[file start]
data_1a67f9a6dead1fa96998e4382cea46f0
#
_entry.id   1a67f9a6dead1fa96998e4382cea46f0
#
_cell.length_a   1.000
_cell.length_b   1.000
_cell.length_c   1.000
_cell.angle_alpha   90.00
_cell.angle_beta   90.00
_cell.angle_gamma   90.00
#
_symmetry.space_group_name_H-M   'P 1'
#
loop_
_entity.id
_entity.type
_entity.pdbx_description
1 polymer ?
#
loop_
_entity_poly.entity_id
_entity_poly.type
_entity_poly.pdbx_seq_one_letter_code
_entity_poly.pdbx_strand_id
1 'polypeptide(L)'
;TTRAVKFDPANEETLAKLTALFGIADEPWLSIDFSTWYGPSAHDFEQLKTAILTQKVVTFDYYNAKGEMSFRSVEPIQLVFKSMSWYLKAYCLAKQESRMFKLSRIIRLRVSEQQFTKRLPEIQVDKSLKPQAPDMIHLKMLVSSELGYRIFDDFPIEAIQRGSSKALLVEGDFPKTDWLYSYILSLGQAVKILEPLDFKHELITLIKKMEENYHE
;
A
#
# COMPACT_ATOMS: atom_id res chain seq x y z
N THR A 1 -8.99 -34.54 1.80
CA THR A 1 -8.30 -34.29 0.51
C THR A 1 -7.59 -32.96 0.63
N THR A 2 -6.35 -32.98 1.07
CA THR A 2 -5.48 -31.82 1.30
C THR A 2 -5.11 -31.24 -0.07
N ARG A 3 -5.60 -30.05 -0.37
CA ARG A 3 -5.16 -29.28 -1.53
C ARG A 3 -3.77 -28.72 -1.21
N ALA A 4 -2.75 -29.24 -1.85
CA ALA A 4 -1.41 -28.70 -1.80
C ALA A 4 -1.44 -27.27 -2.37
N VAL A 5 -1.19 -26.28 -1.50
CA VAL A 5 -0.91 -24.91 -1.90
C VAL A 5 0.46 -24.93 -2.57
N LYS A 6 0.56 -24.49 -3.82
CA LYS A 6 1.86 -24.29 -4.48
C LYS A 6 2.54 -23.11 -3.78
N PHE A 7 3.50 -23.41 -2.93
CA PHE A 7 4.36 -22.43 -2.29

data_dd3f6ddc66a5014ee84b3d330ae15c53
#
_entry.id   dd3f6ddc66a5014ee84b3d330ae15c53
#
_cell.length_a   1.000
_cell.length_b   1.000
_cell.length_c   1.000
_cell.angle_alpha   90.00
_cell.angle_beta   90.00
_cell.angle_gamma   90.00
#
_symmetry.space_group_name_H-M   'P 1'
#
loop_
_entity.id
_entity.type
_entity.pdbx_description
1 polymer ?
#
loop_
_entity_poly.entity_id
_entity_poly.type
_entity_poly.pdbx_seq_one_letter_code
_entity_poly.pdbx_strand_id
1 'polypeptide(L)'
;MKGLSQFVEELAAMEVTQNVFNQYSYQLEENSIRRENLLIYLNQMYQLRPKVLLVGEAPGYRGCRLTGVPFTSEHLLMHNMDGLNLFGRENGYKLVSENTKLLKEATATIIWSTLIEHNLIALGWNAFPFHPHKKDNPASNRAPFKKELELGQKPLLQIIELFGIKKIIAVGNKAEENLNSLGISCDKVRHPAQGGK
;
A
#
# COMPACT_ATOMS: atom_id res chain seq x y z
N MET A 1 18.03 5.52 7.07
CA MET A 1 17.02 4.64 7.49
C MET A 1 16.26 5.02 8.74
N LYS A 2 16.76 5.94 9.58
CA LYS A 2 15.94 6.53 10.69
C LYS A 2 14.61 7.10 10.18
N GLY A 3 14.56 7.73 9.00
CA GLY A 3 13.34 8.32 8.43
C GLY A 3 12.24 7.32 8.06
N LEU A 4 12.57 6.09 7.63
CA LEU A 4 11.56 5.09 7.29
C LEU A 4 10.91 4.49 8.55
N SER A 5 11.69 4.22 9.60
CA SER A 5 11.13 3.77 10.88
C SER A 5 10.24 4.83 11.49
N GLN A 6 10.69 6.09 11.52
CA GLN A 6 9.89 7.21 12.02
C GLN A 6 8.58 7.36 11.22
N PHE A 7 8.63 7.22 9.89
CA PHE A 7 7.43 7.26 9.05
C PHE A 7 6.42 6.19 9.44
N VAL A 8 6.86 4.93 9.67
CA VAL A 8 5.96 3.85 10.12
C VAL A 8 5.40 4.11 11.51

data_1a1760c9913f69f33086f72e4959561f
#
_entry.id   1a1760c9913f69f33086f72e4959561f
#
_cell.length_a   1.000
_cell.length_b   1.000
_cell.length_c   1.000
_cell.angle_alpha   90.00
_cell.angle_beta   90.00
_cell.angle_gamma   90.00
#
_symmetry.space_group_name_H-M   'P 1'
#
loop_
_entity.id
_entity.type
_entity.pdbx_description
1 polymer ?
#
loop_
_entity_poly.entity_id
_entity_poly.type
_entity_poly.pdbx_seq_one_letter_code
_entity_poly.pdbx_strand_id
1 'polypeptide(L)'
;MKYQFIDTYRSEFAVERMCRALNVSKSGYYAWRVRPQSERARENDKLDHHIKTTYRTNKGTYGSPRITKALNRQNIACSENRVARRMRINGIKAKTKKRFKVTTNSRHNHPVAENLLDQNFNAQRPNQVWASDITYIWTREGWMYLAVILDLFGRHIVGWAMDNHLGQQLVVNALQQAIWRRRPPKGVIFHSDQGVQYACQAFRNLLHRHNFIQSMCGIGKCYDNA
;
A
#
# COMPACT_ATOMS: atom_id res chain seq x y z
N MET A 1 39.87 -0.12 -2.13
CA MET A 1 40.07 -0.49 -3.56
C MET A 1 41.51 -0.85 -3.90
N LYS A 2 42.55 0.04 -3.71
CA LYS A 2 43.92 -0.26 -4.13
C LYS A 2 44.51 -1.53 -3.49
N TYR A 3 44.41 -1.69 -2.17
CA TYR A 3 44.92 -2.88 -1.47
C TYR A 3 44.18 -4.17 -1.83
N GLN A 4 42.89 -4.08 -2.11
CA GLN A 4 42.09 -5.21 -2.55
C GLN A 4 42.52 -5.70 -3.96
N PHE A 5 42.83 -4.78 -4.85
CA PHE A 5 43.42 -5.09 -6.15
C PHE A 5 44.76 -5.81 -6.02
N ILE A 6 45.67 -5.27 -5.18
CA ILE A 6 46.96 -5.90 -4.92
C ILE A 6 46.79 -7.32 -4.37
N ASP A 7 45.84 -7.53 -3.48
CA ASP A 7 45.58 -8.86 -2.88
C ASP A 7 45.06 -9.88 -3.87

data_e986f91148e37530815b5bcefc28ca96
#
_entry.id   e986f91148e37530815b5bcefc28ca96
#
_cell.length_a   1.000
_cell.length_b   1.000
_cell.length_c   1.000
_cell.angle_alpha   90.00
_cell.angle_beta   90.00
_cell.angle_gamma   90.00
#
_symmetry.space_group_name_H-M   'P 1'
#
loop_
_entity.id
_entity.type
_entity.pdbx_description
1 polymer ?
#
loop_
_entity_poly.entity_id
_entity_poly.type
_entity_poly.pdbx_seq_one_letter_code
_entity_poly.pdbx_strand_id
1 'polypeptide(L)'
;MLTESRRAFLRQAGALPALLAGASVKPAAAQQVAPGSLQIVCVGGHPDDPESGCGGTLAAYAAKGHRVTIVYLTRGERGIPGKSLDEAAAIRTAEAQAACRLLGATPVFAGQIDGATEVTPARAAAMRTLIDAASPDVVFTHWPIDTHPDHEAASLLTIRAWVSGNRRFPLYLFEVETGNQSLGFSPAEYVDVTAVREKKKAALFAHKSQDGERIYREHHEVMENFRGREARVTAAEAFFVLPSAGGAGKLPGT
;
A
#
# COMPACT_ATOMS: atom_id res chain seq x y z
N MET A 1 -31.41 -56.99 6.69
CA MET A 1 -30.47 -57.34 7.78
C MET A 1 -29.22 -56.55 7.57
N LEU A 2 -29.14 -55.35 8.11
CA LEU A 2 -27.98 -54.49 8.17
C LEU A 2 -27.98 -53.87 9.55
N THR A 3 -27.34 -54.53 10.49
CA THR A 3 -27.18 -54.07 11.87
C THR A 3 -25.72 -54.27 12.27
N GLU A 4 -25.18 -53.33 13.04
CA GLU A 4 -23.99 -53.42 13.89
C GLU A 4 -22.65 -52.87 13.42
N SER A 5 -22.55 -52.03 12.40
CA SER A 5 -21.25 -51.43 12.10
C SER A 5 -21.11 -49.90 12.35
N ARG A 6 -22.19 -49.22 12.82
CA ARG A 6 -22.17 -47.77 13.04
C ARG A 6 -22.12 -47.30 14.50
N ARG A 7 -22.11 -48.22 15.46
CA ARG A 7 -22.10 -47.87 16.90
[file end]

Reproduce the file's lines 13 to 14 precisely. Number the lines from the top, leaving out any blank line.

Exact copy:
#
loop_